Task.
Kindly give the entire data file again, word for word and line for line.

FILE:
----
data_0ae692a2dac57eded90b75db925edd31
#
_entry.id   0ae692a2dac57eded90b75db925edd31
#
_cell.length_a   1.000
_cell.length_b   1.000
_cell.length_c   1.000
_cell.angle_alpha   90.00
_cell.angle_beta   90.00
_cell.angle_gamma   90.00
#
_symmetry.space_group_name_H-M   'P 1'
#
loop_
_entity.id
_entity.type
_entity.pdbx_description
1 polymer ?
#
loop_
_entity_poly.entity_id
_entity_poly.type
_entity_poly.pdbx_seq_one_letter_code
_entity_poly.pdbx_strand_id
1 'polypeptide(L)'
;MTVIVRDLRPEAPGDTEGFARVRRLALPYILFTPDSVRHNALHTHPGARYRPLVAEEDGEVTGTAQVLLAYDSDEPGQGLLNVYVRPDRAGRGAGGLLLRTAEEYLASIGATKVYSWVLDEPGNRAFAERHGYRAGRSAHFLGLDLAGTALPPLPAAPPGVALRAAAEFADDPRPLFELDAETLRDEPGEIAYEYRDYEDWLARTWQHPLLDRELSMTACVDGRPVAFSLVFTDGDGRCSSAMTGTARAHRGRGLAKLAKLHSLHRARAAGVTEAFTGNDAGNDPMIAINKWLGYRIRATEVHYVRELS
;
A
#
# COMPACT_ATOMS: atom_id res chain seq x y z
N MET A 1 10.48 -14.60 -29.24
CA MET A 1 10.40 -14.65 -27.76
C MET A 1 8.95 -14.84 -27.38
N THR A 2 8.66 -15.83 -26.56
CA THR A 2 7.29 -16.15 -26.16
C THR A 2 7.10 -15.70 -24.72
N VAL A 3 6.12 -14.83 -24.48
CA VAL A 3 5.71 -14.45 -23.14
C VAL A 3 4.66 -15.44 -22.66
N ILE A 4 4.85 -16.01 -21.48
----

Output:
data_0ae692a2dac57eded90b75db925edd31
#
_entry.id   0ae692a2dac57eded90b75db925edd31
#
_cell.length_a   1.000
_cell.length_b   1.000
_cell.length_c   1.000
_cell.angle_alpha   90.00
_cell.angle_beta   90.00
_cell.angle_gamma   90.00
#
_symmetry.space_group_name_H-M   'P 1'
#
loop_
_entity.id
_entity.type
_entity.pdbx_description
1 polymer ?
#
loop_
_entity_poly.entity_id
_entity_poly.type
_entity_poly.pdbx_seq_one_letter_code
_entity_poly.pdbx_strand_id
1 'polypeptide(L)'
;MTVIVRDLRPEAPGDTEGFARVRRLALPYILFTPDSVRHNALHTHPGARYRPLVAEEDGEVTGTAQVLLAYDSDEPGQGLLNVYVRPDRAGRGAGGLLLRTAEEYLASIGATKVYSWVLDEPGNRAFAERHGYRAGRSAHFLGLDLAGTALPPLPAAPPGVALRAAAEFADDPRPLFELDAETLRDEPGEIAYEYRDYEDWLARTWQHPLLDRELSMTACVDGRPVAFSLVFTDGDGRCSSAMTGTARAHRGRGLAKLAKLHSLHRARAAGVTEAFTGNDAGNDPMIAINKWLGYRIRATEVHYVRELS
;
A
#
# COMPACT_ATOMS: atom_id res chain seq x y z
N MET A 1 10.48 -14.60 -29.24
CA MET A 1 10.40 -14.65 -27.76
C MET A 1 8.95 -14.84 -27.38
N THR A 2 8.66 -15.83 -26.56
CA THR A 2 7.29 -16.15 -26.16
C THR A 2 7.10 -15.70 -24.72
N VAL A 3 6.12 -14.83 -24.48
CA VAL A 3 5.71 -14.45 -23.14
C VAL A 3 4.66 -15.44 -22.66
N ILE A 4 4.85 -16.01 -21.48